• Lisa is a public relations professional and a wheelchair user with a 20-year history of helping organizations elevate thoughts and ideas into brands. Consulting for the past 14 years has given Lisa the chance to be entrepreneurial and to help clients communicate their mission and advocacy efforts, including Hospice Atlanta, Children’s Healthcare of Atlanta/Egleston and Shepherd Center in Atlanta, one of the nation’s top spinal cord and brain injury rehabilitation hospitals. Lisa is a founding affiliate of the Green Earth PR Network and spearheaded its launch of CONNECT, a subscription database of events in green business and social responsibility. She is based in Orange County, Calif., and Atlanta.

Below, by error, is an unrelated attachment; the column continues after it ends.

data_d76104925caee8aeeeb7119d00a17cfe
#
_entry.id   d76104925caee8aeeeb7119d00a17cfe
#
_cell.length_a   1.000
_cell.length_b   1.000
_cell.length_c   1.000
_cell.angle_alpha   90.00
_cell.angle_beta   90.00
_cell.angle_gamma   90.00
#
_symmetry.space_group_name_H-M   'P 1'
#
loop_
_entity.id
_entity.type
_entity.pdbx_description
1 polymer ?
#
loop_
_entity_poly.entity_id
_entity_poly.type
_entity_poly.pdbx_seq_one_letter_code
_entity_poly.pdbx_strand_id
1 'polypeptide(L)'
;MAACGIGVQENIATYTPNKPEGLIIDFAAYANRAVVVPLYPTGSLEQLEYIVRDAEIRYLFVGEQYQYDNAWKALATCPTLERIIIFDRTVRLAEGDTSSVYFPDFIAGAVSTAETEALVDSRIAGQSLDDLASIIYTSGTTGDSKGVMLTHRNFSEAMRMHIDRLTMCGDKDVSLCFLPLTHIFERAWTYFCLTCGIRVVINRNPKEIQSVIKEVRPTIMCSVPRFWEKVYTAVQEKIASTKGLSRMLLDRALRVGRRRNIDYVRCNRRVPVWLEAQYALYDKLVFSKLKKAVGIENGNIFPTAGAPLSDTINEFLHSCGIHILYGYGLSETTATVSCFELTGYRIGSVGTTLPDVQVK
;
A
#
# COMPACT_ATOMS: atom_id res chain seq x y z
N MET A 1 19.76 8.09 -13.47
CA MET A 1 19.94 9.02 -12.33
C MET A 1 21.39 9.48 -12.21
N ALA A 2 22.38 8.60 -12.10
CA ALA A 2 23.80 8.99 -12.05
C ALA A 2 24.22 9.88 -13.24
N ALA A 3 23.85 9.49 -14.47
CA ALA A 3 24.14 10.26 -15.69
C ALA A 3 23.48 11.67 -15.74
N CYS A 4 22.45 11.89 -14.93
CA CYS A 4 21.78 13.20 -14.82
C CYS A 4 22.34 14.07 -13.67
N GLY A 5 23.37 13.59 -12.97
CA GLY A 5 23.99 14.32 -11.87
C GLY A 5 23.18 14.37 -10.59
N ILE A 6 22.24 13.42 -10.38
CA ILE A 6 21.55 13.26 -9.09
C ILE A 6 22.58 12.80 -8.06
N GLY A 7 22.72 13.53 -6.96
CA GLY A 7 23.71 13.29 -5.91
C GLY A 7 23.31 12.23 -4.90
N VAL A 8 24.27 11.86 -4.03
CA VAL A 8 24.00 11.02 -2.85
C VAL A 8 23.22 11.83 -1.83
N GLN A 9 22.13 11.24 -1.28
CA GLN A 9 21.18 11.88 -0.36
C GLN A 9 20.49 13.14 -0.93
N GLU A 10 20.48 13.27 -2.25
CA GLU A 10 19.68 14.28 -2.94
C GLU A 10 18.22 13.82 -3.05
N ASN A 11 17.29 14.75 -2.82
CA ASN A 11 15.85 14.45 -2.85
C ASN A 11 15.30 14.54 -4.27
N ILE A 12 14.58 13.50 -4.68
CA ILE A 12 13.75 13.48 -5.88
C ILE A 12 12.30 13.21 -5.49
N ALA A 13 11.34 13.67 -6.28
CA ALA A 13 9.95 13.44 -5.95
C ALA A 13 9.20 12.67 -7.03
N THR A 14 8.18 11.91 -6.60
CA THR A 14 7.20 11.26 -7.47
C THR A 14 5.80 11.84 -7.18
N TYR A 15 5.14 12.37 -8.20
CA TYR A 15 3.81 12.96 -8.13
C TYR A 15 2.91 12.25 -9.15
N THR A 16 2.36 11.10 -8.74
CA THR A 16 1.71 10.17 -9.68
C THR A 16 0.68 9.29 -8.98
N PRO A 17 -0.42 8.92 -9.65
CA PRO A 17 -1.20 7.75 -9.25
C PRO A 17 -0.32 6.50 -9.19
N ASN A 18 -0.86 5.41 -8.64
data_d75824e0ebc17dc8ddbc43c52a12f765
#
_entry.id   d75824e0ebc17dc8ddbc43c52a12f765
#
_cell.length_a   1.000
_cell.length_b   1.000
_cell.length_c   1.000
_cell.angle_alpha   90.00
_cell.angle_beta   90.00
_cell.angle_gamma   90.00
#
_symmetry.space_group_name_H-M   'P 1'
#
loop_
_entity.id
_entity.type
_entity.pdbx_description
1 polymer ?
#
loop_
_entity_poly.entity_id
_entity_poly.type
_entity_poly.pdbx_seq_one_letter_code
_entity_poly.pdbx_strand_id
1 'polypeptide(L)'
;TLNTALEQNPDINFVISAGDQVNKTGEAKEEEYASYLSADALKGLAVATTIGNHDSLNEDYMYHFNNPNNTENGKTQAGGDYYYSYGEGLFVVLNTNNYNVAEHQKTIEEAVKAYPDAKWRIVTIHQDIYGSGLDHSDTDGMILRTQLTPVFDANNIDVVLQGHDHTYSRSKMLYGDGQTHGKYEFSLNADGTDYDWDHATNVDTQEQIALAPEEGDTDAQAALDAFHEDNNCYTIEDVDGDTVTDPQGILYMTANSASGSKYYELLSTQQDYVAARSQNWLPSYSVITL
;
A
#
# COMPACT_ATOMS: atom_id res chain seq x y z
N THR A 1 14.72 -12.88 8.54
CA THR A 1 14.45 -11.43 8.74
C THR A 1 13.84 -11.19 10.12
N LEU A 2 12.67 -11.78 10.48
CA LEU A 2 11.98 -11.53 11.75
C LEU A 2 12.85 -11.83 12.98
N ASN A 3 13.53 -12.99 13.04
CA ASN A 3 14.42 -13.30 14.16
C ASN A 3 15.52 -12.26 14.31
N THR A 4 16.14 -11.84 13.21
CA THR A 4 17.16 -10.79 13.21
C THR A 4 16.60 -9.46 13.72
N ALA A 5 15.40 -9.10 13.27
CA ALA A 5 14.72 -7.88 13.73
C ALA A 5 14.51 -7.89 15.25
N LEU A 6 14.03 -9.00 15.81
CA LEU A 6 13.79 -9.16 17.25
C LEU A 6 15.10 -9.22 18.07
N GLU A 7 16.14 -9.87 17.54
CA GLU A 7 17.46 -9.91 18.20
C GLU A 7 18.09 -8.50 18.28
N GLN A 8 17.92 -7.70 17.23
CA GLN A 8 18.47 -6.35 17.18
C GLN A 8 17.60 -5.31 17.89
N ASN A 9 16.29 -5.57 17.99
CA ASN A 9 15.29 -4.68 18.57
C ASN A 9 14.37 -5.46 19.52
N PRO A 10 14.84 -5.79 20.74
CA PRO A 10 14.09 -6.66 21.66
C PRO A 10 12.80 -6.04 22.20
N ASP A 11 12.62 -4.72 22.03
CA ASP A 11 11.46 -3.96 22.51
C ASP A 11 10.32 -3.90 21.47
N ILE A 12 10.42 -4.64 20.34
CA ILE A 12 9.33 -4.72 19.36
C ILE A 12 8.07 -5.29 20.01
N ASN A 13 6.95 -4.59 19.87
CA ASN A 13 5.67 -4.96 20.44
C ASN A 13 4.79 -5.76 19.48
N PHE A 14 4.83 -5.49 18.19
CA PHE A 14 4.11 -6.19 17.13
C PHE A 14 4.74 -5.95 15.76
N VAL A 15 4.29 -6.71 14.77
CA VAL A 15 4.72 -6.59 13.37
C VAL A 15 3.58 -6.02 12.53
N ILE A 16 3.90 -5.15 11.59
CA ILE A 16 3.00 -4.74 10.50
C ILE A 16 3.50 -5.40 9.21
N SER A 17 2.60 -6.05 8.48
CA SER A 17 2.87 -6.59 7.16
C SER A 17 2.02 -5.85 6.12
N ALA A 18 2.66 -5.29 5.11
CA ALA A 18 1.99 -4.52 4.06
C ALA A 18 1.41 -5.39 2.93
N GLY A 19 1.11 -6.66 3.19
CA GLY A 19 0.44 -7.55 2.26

• Megan writes about the latest health news affecting people with disabilities. Having a son born with multiple congenital heart defects, she also covers issues facing children with disabilities and the impact of disability on family life. She founded her own freelance writing firm, Megan McDonnell, in 2007, and also worked as senior vice president of ICR, a public relations agency. She began her career as a broadcast journalist at an ABC affiliate in Nebraska, where she earned Associated Press awards for excellence in television news reporting. Megan serves on the board of directors of Little Hearts, Inc., a non-profit organization providing support to families of children with congenital heart defects. She chairs the public relations committee for the Ronald McDonald House of the Greater Hudson Valley and is a frequent speaker on the emotional impact on families with chronically ill children. Megan holds a master’s degree from the Medill School of Journalism at Northwestern University and a bachelor’s degree in communications from Marist College. She lives in New Fairfield, Conn., with her husband and son.